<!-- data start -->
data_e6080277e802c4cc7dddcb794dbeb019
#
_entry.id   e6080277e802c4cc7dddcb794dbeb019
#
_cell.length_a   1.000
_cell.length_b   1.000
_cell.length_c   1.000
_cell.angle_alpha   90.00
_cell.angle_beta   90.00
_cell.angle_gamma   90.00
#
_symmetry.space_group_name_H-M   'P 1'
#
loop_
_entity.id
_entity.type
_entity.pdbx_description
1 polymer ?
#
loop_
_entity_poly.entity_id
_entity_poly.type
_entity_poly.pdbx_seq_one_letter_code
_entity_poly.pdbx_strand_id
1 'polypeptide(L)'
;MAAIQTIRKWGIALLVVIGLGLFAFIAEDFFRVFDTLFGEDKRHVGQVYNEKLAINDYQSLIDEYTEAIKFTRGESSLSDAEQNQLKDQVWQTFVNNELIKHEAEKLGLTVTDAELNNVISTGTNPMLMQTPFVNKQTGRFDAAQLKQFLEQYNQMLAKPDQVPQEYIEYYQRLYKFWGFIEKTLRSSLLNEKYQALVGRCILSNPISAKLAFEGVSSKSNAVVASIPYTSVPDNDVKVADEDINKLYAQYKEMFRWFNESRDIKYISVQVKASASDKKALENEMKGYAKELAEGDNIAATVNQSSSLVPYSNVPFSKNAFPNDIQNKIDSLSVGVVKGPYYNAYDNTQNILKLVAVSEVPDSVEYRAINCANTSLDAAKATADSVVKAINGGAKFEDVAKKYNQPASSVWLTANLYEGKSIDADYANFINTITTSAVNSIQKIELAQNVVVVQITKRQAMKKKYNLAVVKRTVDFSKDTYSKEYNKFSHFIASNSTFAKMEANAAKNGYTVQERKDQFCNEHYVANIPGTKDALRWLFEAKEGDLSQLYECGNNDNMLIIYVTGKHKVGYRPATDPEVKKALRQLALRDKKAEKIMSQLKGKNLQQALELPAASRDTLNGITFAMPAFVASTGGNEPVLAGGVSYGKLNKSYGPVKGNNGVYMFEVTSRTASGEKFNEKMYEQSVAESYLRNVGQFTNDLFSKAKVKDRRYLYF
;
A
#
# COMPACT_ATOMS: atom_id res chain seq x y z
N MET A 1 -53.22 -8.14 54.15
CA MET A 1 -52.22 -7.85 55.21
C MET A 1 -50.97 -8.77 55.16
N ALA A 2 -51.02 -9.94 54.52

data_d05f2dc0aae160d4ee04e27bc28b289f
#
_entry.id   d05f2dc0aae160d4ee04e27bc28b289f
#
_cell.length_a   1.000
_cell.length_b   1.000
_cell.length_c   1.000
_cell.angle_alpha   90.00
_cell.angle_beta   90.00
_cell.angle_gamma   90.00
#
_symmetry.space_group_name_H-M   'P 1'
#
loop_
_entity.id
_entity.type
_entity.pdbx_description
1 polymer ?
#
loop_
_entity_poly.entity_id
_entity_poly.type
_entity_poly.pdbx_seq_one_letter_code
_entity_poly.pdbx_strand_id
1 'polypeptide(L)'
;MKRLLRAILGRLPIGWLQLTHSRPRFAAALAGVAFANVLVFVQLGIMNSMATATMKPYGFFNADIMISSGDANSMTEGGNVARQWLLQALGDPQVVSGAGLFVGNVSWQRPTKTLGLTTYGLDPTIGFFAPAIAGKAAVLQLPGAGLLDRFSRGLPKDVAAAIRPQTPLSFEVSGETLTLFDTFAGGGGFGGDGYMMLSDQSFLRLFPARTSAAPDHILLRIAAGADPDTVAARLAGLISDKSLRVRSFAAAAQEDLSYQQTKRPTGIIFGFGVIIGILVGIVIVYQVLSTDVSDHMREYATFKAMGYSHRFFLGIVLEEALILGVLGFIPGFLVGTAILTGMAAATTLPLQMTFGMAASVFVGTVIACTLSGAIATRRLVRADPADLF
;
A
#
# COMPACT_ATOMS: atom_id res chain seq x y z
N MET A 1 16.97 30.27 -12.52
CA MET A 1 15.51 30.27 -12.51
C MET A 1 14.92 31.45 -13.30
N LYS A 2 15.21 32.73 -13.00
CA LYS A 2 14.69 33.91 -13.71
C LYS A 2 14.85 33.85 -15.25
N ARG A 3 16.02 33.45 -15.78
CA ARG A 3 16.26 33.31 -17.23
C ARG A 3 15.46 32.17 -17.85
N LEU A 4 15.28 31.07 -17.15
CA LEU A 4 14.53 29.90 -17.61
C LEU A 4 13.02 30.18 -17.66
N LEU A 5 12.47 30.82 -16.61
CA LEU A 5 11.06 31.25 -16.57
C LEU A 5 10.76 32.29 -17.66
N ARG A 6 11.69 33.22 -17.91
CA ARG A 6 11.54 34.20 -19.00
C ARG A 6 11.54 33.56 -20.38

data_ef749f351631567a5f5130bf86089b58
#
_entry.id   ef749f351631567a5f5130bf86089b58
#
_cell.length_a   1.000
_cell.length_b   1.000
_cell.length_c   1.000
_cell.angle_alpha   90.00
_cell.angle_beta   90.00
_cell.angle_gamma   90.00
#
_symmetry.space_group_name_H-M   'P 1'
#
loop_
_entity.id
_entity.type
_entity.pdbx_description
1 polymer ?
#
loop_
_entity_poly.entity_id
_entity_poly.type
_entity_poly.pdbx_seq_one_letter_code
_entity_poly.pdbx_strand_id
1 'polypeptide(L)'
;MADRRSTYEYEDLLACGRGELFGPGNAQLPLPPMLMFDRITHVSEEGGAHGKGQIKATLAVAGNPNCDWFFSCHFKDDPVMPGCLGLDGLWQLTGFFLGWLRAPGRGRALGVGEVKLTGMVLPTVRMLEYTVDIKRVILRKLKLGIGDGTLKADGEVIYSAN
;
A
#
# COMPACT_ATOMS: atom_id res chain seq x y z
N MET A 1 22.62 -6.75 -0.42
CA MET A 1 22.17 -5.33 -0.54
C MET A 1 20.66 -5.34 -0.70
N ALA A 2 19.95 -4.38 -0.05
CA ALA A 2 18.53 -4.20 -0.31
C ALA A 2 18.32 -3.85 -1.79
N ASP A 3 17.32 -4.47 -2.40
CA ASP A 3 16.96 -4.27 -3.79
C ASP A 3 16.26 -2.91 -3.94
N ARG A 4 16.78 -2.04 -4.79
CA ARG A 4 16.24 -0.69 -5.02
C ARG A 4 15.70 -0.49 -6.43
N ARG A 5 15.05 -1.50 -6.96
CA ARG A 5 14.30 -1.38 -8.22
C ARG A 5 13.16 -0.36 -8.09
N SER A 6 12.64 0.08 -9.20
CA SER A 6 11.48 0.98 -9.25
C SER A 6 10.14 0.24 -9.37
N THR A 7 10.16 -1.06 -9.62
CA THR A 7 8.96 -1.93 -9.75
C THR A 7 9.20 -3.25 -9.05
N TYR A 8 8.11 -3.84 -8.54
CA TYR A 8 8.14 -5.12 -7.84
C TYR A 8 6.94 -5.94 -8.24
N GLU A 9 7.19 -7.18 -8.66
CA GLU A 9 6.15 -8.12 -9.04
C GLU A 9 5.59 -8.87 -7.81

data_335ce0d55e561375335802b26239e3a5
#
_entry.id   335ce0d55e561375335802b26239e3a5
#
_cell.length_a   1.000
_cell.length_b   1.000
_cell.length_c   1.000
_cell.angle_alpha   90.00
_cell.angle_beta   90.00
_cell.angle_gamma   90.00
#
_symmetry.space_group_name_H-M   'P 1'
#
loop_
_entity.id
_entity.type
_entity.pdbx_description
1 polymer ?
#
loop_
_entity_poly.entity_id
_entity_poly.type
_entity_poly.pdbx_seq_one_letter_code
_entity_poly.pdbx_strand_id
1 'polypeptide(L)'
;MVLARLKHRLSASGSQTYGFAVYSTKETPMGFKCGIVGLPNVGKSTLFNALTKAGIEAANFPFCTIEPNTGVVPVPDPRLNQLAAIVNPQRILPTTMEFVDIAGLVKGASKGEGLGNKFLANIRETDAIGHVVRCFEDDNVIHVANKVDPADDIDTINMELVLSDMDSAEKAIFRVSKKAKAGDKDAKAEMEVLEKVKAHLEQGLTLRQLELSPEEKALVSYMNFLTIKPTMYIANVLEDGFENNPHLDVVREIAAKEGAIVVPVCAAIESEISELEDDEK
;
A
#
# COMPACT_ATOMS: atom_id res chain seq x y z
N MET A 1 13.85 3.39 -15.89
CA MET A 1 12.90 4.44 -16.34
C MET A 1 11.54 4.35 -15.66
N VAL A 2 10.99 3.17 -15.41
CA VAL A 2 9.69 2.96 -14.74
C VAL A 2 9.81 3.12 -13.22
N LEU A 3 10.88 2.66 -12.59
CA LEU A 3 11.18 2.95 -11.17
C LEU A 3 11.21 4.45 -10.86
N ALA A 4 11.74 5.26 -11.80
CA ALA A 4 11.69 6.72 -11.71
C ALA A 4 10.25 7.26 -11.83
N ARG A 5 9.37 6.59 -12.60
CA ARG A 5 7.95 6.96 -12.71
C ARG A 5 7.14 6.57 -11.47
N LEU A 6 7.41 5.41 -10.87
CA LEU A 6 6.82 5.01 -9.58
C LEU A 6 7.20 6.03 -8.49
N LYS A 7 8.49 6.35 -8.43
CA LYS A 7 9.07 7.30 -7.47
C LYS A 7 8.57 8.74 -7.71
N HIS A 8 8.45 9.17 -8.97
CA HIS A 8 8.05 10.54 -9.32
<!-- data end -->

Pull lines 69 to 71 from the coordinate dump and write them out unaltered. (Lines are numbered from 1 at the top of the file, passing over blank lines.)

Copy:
CA LYS A 2 14.69 33.91 -13.71
C LYS A 2 14.85 33.85 -15.25
N ARG A 3 16.02 33.45 -15.78